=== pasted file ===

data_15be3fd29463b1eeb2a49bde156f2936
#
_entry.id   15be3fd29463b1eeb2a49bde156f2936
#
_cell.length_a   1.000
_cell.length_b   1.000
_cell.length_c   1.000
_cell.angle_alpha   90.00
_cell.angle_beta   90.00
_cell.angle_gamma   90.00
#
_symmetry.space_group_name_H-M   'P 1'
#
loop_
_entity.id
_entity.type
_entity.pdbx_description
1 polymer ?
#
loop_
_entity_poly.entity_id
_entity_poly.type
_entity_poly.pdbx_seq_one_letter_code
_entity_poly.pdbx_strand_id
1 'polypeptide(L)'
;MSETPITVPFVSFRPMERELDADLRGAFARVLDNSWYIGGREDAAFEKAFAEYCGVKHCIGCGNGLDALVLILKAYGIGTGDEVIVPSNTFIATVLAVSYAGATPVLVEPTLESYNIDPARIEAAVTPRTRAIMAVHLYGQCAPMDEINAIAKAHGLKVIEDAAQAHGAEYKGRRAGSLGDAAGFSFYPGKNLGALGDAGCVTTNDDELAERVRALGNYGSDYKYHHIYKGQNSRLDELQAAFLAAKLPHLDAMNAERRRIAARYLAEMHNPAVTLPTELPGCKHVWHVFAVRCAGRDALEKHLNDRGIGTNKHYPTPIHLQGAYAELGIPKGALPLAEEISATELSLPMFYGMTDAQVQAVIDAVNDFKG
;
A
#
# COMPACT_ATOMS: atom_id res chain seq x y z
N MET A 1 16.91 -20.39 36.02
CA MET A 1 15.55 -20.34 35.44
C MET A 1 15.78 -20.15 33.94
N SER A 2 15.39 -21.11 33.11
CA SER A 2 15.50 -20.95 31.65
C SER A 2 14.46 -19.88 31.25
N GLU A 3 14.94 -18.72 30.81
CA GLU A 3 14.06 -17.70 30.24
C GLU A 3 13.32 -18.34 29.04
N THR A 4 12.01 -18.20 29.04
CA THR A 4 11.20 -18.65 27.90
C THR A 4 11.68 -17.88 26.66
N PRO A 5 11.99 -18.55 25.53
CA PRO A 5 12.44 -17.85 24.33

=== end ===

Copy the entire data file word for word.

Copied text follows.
data_15be3fd29463b1eeb2a49bde156f2936
#
_entry.id   15be3fd29463b1eeb2a49bde156f2936
#
_cell.length_a   1.000
_cell.length_b   1.000
_cell.length_c   1.000
_cell.angle_alpha   90.00
_cell.angle_beta   90.00
_cell.angle_gamma   90.00
#
_symmetry.space_group_name_H-M   'P 1'
#
loop_
_entity.id
_entity.type
_entity.pdbx_description
1 polymer ?
#
loop_
_entity_poly.entity_id
_entity_poly.type
_entity_poly.pdbx_seq_one_letter_code
_entity_poly.pdbx_strand_id
1 'polypeptide(L)'
;MSETPITVPFVSFRPMERELDADLRGAFARVLDNSWYIGGREDAAFEKAFAEYCGVKHCIGCGNGLDALVLILKAYGIGTGDEVIVPSNTFIATVLAVSYAGATPVLVEPTLESYNIDPARIEAAVTPRTRAIMAVHLYGQCAPMDEINAIAKAHGLKVIEDAAQAHGAEYKGRRAGSLGDAAGFSFYPGKNLGALGDAGCVTTNDDELAERVRALGNYGSDYKYHHIYKGQNSRLDELQAAFLAAKLPHLDAMNAERRRIAARYLAEMHNPAVTLPTELPGCKHVWHVFAVRCAGRDALEKHLNDRGIGTNKHYPTPIHLQGAYAELGIPKGALPLAEEISATELSLPMFYGMTDAQVQAVIDAVNDFKG
;
A
#
# COMPACT_ATOMS: atom_id res chain seq x y z
N MET A 1 16.91 -20.39 36.02
CA MET A 1 15.55 -20.34 35.44
C MET A 1 15.78 -20.15 33.94
N SER A 2 15.39 -21.11 33.11
CA SER A 2 15.50 -20.95 31.65
C SER A 2 14.46 -19.88 31.25
N GLU A 3 14.94 -18.72 30.81
CA GLU A 3 14.06 -17.70 30.24
C GLU A 3 13.32 -18.34 29.04
N THR A 4 12.01 -18.20 29.04
CA THR A 4 11.20 -18.65 27.90
C THR A 4 11.68 -17.88 26.66
N PRO A 5 11.99 -18.55 25.53
CA PRO A 5 12.44 -17.85 24.33